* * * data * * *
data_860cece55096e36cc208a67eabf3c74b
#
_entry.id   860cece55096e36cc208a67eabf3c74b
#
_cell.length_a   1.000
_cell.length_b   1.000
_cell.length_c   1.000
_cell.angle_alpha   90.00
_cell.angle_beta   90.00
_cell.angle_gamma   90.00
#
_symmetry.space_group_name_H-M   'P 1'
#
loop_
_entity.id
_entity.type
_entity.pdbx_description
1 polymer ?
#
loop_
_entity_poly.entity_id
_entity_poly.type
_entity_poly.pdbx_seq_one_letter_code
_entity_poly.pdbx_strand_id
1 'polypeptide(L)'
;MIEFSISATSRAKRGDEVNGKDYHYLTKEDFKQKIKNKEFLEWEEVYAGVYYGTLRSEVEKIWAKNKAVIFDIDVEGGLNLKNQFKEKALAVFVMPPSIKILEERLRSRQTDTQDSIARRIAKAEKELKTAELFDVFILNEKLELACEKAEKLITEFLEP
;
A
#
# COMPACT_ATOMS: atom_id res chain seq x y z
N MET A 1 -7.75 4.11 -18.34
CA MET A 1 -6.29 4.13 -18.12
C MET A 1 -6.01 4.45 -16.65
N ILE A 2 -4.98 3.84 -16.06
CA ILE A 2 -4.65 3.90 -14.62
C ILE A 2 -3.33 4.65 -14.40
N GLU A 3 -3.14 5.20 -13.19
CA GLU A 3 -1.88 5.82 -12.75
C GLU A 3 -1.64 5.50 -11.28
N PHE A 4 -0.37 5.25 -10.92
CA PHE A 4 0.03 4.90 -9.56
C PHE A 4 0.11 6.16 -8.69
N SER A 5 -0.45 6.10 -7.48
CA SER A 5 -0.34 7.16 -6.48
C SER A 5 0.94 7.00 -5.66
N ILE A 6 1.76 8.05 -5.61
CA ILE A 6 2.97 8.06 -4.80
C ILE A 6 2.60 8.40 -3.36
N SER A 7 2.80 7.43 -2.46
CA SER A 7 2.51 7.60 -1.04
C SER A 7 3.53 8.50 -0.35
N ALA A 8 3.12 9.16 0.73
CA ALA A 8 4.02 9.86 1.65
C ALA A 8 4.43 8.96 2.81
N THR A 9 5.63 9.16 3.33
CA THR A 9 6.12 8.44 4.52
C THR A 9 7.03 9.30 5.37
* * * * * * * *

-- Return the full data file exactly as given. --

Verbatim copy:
data_860cece55096e36cc208a67eabf3c74b
#
_entry.id   860cece55096e36cc208a67eabf3c74b
#
_cell.length_a   1.000
_cell.length_b   1.000
_cell.length_c   1.000
_cell.angle_alpha   90.00
_cell.angle_beta   90.00
_cell.angle_gamma   90.00
#
_symmetry.space_group_name_H-M   'P 1'
#
loop_
_entity.id
_entity.type
_entity.pdbx_description
1 polymer ?
#
loop_
_entity_poly.entity_id
_entity_poly.type
_entity_poly.pdbx_seq_one_letter_code
_entity_poly.pdbx_strand_id
1 'polypeptide(L)'
;MIEFSISATSRAKRGDEVNGKDYHYLTKEDFKQKIKNKEFLEWEEVYAGVYYGTLRSEVEKIWAKNKAVIFDIDVEGGLNLKNQFKEKALAVFVMPPSIKILEERLRSRQTDTQDSIARRIAKAEKELKTAELFDVFILNEKLELACEKAEKLITEFLEP
;
A
#
# COMPACT_ATOMS: atom_id res chain seq x y z
N MET A 1 -7.75 4.11 -18.34
CA MET A 1 -6.29 4.13 -18.12
C MET A 1 -6.01 4.45 -16.65
N ILE A 2 -4.98 3.84 -16.06
CA ILE A 2 -4.65 3.90 -14.62
C ILE A 2 -3.33 4.65 -14.40
N GLU A 3 -3.14 5.20 -13.19
CA GLU A 3 -1.88 5.82 -12.75
C GLU A 3 -1.64 5.50 -11.28
N PHE A 4 -0.37 5.25 -10.92
CA PHE A 4 0.03 4.90 -9.56
C PHE A 4 0.11 6.16 -8.69
N SER A 5 -0.45 6.10 -7.48
CA SER A 5 -0.34 7.16 -6.48
C SER A 5 0.94 7.00 -5.66
N ILE A 6 1.76 8.05 -5.61
CA ILE A 6 2.97 8.06 -4.80
C ILE A 6 2.60 8.40 -3.36
N SER A 7 2.80 7.43 -2.46
CA SER A 7 2.51 7.60 -1.04
C SER A 7 3.53 8.50 -0.35
N ALA A 8 3.12 9.16 0.73
CA ALA A 8 4.02 9.86 1.65
C ALA A 8 4.43 8.96 2.81
N THR A 9 5.63 9.16 3.33
CA THR A 9 6.12 8.44 4.52
C THR A 9 7.03 9.30 5.37